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My son’s nightmares wake him up at night


Dear Life Coach,

Over the past few weeks, my 10-year-old son has been waking up at nights because of scary dreams and refusing to go back to bed. This has been a disturbance to the entire household, since, at that point, he tries to wake up his two younger sisters, because he wants to play instead of sleeping. I am not sure why he is having these scary dreams and I am concerned for him and us because no one is getting any sleep. The night time sleep problems are driving us all crazy.{{more}}

Sleepless Mother (SM)

Dear SM,

It is distressing for you and your household since your son is being scared by his dreams.

What’s Going On:

Here are some factors that contribute to your present situation: nightmares, possible biological condition, and or trauma/severe emotional stress, among others. These I will address briefly.


Nightmares are scary dreams that recur each night and that awaken children (or anyone who has them) from their sleep, and they are able to recall the details of these dreams. Nightmares generally occur between ages seven and 10. When children awake from scary dreams, they are alert and the feeling of fear and anxiety lingers with them.

Biological Condition/Trauma/Emoti-onal Stress

Nightmares are generally due to trauma or severe emotional stress, but sometimes there may be biological causes as well. If your son has been exposed to trauma (or extreme stress), that is, if he has experienced anything that he believes (consciously/unconsciously) has put his life at risk, or someone he loves, or even someone else’s, then the recurrent nightmares are his mind’s way of trying to process and resolve what has occurred.

The Media as a Source of Trauma

The media (TV, Internet, video games etc,) could be the source of trauma for your son. These media have a lot of graphic images such as disasters (news), corpses/homicide/suicides (CSI movies), violence (video games) that are not healthy for young minds. While death, violence and horror are not healthy for any child or youth, some children are more sensitive to these negative images and may be more traumatized by them than other children; e.g. one child might watch severe flooding on the news then feel that he or she is at risk for the same disaster (feel that his or her house and family may also be washed away, or become worried about the persons who have been hurt or left homeless by the flood). Yet this same scenario may not impact another child severely.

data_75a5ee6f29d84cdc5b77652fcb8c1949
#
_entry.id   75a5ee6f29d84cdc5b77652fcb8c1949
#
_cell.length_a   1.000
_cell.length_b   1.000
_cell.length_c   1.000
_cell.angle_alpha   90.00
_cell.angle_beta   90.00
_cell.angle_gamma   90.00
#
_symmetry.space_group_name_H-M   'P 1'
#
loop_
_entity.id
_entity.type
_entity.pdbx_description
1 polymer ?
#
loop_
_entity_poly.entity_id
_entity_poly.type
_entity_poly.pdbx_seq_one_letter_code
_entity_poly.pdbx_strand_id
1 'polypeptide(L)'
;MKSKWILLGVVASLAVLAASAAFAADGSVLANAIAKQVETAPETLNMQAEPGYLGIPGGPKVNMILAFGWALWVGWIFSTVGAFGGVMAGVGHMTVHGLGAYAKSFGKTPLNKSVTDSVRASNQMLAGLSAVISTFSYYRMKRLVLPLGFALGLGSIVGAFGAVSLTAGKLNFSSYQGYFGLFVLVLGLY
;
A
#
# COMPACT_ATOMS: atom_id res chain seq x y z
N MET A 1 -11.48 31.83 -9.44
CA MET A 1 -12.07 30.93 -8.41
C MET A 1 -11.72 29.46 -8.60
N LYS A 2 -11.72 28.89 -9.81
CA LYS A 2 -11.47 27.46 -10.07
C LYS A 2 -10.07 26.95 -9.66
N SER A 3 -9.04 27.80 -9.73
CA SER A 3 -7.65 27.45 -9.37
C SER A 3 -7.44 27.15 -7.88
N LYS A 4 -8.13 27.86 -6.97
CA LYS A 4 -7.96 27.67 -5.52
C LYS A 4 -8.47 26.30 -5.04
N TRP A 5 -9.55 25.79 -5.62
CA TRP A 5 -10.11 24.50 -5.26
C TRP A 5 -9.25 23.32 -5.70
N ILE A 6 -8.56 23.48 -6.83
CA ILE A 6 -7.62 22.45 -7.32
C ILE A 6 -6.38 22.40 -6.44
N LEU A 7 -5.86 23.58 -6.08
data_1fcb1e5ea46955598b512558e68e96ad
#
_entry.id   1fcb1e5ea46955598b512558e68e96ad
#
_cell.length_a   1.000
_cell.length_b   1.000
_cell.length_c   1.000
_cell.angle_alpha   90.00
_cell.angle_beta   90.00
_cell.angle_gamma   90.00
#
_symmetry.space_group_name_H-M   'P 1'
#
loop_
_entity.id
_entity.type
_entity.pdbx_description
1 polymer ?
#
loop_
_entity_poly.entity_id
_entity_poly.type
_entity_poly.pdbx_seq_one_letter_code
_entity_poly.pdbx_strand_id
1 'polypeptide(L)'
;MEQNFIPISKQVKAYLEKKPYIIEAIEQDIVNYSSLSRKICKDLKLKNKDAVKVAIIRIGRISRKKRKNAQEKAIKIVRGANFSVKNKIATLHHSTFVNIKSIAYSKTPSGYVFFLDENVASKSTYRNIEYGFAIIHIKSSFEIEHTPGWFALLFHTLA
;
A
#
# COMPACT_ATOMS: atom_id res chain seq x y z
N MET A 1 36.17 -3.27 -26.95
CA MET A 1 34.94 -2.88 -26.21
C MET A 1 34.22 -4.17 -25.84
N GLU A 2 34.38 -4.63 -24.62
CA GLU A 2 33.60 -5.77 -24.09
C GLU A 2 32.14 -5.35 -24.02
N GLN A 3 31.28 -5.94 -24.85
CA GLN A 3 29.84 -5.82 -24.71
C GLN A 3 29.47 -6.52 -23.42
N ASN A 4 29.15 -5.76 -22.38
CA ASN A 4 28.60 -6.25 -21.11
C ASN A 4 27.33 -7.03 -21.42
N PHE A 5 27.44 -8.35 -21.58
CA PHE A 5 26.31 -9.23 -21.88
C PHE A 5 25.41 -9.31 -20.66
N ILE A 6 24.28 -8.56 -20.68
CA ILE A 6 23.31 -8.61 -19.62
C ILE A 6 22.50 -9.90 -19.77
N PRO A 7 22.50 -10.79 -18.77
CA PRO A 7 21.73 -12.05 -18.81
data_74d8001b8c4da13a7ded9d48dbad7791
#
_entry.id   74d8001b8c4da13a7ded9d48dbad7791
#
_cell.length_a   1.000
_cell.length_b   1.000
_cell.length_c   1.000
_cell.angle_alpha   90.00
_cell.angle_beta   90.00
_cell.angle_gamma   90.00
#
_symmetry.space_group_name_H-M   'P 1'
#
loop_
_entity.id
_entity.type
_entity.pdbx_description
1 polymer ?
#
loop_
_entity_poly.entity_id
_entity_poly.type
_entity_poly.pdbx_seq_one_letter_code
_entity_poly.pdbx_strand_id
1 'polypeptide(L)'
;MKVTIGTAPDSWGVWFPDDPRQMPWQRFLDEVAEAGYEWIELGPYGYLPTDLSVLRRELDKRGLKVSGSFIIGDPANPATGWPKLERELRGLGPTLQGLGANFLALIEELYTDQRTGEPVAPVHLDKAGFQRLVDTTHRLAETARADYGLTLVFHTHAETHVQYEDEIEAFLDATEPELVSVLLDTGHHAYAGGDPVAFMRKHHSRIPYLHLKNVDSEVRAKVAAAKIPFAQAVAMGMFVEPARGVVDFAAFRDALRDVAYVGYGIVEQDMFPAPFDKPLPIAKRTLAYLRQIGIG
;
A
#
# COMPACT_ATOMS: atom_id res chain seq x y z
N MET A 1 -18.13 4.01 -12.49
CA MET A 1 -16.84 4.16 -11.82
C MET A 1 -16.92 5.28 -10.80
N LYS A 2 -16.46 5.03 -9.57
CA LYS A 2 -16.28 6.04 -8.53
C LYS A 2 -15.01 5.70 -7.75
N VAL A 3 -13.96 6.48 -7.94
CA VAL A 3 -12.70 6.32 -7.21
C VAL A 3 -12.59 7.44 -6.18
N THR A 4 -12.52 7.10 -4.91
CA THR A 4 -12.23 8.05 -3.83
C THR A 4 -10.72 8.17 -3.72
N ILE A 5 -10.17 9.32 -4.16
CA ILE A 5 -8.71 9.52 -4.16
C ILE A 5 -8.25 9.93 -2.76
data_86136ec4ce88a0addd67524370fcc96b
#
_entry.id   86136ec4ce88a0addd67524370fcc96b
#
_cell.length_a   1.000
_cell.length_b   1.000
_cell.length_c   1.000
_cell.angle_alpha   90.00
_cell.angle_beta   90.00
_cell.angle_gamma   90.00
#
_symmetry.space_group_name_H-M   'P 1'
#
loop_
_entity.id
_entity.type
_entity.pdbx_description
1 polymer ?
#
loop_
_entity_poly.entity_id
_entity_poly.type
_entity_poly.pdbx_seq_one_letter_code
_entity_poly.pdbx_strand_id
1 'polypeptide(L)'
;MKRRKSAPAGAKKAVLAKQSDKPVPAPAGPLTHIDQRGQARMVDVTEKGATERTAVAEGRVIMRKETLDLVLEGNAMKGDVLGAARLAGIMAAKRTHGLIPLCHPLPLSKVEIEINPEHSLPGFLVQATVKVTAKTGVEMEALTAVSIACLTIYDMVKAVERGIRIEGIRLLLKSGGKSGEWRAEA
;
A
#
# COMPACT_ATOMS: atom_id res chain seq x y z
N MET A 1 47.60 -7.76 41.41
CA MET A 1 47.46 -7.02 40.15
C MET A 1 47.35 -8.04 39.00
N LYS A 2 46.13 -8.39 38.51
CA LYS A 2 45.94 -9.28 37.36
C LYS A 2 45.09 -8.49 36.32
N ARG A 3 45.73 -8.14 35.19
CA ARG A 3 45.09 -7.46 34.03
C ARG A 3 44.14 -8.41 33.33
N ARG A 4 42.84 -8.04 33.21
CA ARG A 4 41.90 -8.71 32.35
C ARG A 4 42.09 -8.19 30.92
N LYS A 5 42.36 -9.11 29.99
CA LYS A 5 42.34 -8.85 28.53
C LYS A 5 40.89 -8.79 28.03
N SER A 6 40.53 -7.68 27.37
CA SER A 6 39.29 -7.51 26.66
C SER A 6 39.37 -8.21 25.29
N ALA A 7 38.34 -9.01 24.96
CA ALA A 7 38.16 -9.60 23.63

What to Do:

Medical Evaluation

Have you son medically evaluated to determine any biological reasons for recurrent nightmares.

Talk with Your Son

Talk with your son about anything that may have occurred at home, school, in the community or otherwise that could have put him at risk or that was scary to him both in the recent and distant past. Your son may not be aware of what may be frightening to him but with skillful questioning you may be able to put two and two together.

Seek Counselling

Refer your son to the school counsellor or other professional counsellor with a view to having him or her explore with your son, the source of his trauma and resulting nightmares.

Nightmares Fade with Time

Assuming that your child is in a safe and loving environment, know that nightmares will disappear with time for most children.

Let your Son Ventilate

Let the son talk about his dream. Assure him that the person or thing in his dream cannot harm him because it is only a dream although it is scary. Help him to figure out a positive way to end the dream and have him rehearse it and remember it prior to bedtime.

Prepare your Son for Bed

Prepare your son at nights for bed by reading him a good, non-scary bedtime story and help him to wind down for sleep gradually. Fill his mind with positive things before bedtime. Also remind him of the new/alternate dream to the scary one.

Stay Close at Nights

Since your son is likely to wake up because of nightmares, find a way to have your son sleep nearby. This way you will be on hand to comfort him and try to get him back to bed without him running around and waking the entire household. Reassure your son that he is okay, that it is only a dream, that he is safe, and that you are nearby to protect him.

Monitor all Internet, Television, Video Game Activities

Since children may be traumatized by violence, death, and horror in the media, it is imperative that you monitor all electronic activities, including TV, Internet, video games, etc and ensure that your son is watching only positive, educational and uplifting programming.

SM, nightmares are generally challenging for families, but with patience and the above strategies in place, over time the matter should be resolved. Best wishes for you, your son and your household.

Life Coach


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